Saturday, July 25, 2009

Ubuntu is seriously cool!

Just check out my desktop pics of some Ubuntu themes below. Cant imagine Windows looking that cool!



Also, the bundled and available apps are awesome. Pidgin, a messenger client logs you in to gtalk, IM, and facebook chat (yea you heard me right, facebook chat!) all at the same time, which is stunning! This is seriously better than anything I have ever used. There's even a faster version of firefox on linux and its called "Swiftfox". And for a change, it actually does what its name suggests. I noticed all these only because I installed it on my hard disk. Most people who use Live CD, most probably haven't used these features. However, all is not hunky dory. The thing is Ubuntu requires some basic knowledge of Linux and how it works. But the thing is, the Ubuntu forums are so brilliantly remarkable, they have already covered solutions of all problematic areas you are likely to face as a new user.

I seriously wonder when I'm gonna stop blogging about Ubuntu. It stuns me every single time I log in!


Friday, July 17, 2009

Kubuntu...the "other" OS

Kubuntu 7.
Image via Wikipedia

The hype around Ubuntu is so enormous, its sometimes easy to neglect its KDE counterpart Kubuntu.

I gave Kubuntu a try today, and was pleasantly surprised, shocked to some extent by its features. Not only did I find Kubuntu more user friendly, I also found its looks more "professional" than Ubuntu. Its customisation and configuration options are immense, much much more than what Ubuntu offers now.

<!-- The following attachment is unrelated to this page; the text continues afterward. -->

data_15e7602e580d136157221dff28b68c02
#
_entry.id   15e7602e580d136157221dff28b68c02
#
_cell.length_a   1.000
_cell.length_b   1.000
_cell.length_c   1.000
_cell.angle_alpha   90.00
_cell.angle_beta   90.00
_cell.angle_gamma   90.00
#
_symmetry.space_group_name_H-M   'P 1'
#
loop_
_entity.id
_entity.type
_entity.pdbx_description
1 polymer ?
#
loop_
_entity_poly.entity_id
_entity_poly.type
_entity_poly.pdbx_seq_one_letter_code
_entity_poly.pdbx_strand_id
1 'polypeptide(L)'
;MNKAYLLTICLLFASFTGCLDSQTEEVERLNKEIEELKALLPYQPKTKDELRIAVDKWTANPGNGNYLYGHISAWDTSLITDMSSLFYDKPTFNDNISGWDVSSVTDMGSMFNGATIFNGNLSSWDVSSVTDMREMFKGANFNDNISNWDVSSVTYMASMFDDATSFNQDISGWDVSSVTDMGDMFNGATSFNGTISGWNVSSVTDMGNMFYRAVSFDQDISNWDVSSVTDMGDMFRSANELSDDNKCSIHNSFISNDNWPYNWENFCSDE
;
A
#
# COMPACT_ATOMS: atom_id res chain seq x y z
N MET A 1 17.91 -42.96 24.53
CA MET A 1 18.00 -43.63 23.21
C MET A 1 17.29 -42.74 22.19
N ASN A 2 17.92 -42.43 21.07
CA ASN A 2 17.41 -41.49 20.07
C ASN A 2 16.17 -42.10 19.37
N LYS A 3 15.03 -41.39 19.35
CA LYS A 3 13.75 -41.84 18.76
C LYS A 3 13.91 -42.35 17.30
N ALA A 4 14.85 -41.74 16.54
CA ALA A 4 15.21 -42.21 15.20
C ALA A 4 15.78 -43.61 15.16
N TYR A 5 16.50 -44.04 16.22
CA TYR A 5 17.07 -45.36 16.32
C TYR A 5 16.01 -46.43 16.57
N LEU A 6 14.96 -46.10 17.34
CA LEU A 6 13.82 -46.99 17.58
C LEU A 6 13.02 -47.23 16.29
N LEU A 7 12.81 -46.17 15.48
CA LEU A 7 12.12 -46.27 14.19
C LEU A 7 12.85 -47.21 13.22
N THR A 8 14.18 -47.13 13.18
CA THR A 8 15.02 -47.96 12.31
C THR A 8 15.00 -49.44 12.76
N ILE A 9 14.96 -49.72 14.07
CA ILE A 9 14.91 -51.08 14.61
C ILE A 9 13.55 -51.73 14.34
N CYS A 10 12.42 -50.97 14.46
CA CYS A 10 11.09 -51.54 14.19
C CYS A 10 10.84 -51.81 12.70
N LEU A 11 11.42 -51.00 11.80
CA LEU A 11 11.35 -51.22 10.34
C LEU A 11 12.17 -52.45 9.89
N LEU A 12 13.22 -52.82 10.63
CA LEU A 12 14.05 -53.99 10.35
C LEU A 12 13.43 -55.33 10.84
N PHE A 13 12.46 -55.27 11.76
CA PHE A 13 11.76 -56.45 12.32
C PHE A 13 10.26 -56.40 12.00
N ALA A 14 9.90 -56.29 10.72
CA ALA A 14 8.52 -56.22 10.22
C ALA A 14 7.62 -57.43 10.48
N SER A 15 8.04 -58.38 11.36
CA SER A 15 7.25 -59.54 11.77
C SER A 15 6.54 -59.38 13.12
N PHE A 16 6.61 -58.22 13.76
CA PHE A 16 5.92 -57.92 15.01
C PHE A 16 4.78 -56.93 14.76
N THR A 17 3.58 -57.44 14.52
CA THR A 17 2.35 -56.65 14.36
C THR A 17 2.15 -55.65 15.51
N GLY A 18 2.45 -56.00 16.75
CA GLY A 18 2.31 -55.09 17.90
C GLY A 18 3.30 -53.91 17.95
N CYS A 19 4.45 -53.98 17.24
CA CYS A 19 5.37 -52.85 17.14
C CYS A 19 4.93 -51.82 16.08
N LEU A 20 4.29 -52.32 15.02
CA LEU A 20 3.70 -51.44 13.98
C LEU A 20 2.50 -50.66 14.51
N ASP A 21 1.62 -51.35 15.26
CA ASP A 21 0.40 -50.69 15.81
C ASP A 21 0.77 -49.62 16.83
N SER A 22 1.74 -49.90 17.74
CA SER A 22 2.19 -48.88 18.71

The interface looks awesome, and the sheer "feel" of it is simply brilliant! Overall, Kubuntu feels like a more user friendly OS than Ubuntu. If Ubuntu and Kubuntu are coming from the same company, I wonder why the latter is being meted out such step brotherly treatment.

I think Kubuntu has a far greater chance of becoming the more realistic alternative than Ubuntu.


Thursday, July 16, 2009

Can I really trust Ubuntu?

Now that I have the Ubuntu disk and have been using the "boot via CD" option, it is getting extremely tempting to go for an all out installation of Ubuntu on my hard disk, since without a proper root directory it is very difficult to install applications.

I already have Windows installed on my system, so the options I'm left with are a) format/create a partition and install Ubuntu or b) install Ubuntu on an existing partition. Obviously the second option seems the more viable one as of now since I'm in no mood to sacrifice my hard disk data. However I'm starting to have second thoughts about it, what if my hard disk gets screwed up? What if I lose data? What if my PC slows down? Is Ubuntu worth all these risks?

Well just too many worries. I'll wait till the time I'm ready to format my hard disk. Till then, I'll use the CD booting option.


Wednesday, July 15, 2009

My tryst with Ubuntu 9.04

Finally got my Ubuntu CD yesterday. I have to admit I was excited about this Jaunty Jackalope release ever since it was announced. On paper Ubuntu 9.04 does seem to be a serious contender for a viable OS.